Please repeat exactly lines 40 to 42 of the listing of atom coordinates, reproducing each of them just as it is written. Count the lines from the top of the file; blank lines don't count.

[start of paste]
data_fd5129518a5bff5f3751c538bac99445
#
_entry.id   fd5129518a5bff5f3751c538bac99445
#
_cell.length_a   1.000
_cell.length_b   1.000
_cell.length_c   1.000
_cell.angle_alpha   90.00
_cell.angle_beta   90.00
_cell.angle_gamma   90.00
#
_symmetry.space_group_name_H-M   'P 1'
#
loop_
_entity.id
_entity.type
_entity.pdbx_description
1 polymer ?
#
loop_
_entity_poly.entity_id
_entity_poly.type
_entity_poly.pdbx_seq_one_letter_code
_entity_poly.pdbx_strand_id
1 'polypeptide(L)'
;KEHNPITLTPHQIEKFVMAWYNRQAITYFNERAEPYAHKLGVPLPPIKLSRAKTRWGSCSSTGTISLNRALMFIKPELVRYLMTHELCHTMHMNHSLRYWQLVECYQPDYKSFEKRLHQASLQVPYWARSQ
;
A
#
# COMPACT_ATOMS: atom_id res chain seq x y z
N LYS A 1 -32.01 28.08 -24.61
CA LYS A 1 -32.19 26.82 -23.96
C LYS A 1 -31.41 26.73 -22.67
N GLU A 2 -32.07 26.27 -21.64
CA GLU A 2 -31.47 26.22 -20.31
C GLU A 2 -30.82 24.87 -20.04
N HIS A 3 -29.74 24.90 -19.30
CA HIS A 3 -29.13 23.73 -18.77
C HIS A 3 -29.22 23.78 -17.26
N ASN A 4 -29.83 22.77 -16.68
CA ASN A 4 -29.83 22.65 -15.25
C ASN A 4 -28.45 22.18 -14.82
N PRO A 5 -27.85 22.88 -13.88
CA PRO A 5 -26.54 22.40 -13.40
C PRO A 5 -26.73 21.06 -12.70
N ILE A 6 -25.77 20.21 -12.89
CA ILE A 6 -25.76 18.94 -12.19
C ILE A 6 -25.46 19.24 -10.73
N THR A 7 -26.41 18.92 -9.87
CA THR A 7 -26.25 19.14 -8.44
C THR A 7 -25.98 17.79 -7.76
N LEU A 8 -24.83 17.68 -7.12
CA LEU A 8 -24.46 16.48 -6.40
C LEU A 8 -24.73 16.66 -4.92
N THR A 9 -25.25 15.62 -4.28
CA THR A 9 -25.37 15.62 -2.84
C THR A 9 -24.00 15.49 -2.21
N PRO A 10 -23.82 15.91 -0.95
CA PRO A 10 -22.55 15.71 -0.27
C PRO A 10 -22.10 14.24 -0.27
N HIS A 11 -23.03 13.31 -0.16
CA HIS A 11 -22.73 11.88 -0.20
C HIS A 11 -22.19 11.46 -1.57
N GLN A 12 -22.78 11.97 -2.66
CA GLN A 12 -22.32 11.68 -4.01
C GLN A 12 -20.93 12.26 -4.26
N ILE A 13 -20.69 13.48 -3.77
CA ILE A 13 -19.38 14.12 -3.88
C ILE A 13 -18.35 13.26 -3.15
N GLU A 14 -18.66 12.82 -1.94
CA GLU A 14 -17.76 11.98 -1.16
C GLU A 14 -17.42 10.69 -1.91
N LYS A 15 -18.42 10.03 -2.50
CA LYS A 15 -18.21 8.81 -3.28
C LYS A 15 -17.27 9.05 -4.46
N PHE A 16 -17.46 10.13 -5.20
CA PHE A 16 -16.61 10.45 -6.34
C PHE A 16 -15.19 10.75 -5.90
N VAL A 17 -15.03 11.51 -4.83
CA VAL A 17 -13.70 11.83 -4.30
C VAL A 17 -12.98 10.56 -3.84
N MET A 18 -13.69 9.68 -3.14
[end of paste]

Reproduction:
N ASN A 4 -29.83 22.77 -16.68
CA ASN A 4 -29.83 22.65 -15.25
C ASN A 4 -28.45 22.18 -14.82